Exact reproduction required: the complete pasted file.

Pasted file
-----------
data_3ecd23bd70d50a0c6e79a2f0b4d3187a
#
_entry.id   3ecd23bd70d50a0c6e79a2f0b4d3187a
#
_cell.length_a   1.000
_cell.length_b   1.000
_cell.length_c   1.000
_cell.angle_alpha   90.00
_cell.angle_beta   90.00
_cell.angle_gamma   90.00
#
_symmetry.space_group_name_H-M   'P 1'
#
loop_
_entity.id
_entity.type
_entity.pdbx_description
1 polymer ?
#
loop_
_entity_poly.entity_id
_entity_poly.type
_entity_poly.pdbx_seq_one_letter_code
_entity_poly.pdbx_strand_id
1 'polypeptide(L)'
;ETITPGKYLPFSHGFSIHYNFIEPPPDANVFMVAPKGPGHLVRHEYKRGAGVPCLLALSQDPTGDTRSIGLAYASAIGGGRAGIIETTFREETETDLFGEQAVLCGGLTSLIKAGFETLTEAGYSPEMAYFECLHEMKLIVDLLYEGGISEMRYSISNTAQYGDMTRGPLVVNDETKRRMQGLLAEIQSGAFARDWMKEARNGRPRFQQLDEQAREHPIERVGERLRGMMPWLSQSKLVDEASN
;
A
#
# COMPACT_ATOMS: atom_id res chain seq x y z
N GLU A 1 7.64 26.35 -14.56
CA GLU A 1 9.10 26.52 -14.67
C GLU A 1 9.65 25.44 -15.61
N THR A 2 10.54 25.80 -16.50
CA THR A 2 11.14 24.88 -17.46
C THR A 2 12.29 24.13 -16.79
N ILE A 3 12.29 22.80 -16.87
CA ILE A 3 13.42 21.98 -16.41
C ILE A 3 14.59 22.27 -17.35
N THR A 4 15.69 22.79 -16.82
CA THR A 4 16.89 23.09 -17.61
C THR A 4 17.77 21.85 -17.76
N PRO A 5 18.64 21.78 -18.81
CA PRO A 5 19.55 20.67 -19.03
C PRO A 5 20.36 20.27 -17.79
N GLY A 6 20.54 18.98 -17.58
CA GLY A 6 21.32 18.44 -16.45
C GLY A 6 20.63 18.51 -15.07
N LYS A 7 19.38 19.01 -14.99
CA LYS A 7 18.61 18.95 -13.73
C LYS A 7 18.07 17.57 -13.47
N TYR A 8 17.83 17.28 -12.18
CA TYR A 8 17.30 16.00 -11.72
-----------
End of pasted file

data_3ecd23bd70d50a0c6e79a2f0b4d3187a
#
_entry.id   3ecd23bd70d50a0c6e79a2f0b4d3187a
#
_cell.length_a   1.000
_cell.length_b   1.000
_cell.length_c   1.000
_cell.angle_alpha   90.00
_cell.angle_beta   90.00
_cell.angle_gamma   90.00
#
_symmetry.space_group_name_H-M   'P 1'
#
loop_
_entity.id
_entity.type
_entity.pdbx_description
1 polymer ?
#
loop_
_entity_poly.entity_id
_entity_poly.type
_entity_poly.pdbx_seq_one_letter_code
_entity_poly.pdbx_strand_id
1 'polypeptide(L)'
;ETITPGKYLPFSHGFSIHYNFIEPPPDANVFMVAPKGPGHLVRHEYKRGAGVPCLLALSQDPTGDTRSIGLAYASAIGGGRAGIIETTFREETETDLFGEQAVLCGGLTSLIKAGFETLTEAGYSPEMAYFECLHEMKLIVDLLYEGGISEMRYSISNTAQYGDMTRGPLVVNDETKRRMQGLLAEIQSGAFARDWMKEARNGRPRFQQLDEQAREHPIERVGERLRGMMPWLSQSKLVDEASN
;
A
#
# COMPACT_ATOMS: atom_id res chain seq x y z
N GLU A 1 7.64 26.35 -14.56
CA GLU A 1 9.10 26.52 -14.67
C GLU A 1 9.65 25.44 -15.61
N THR A 2 10.54 25.80 -16.50
CA THR A 2 11.14 24.88 -17.46
C THR A 2 12.29 24.13 -16.79
N ILE A 3 12.29 22.80 -16.87
CA ILE A 3 13.42 21.98 -16.41
C ILE A 3 14.59 22.27 -17.35
N THR A 4 15.69 22.79 -16.82
CA THR A 4 16.89 23.09 -17.61
C THR A 4 17.77 21.85 -17.76
N PRO A 5 18.64 21.78 -18.81
CA PRO A 5 19.55 20.67 -19.03
C PRO A 5 20.36 20.27 -17.79
N GLY A 6 20.54 18.98 -17.58
CA GLY A 6 21.32 18.44 -16.45
C GLY A 6 20.63 18.51 -15.07
N LYS A 7 19.38 19.01 -14.99
CA LYS A 7 18.61 18.95 -13.73
C LYS A 7 18.07 17.57 -13.47
N TYR A 8 17.83 17.28 -12.18
CA TYR A 8 17.30 16.00 -11.72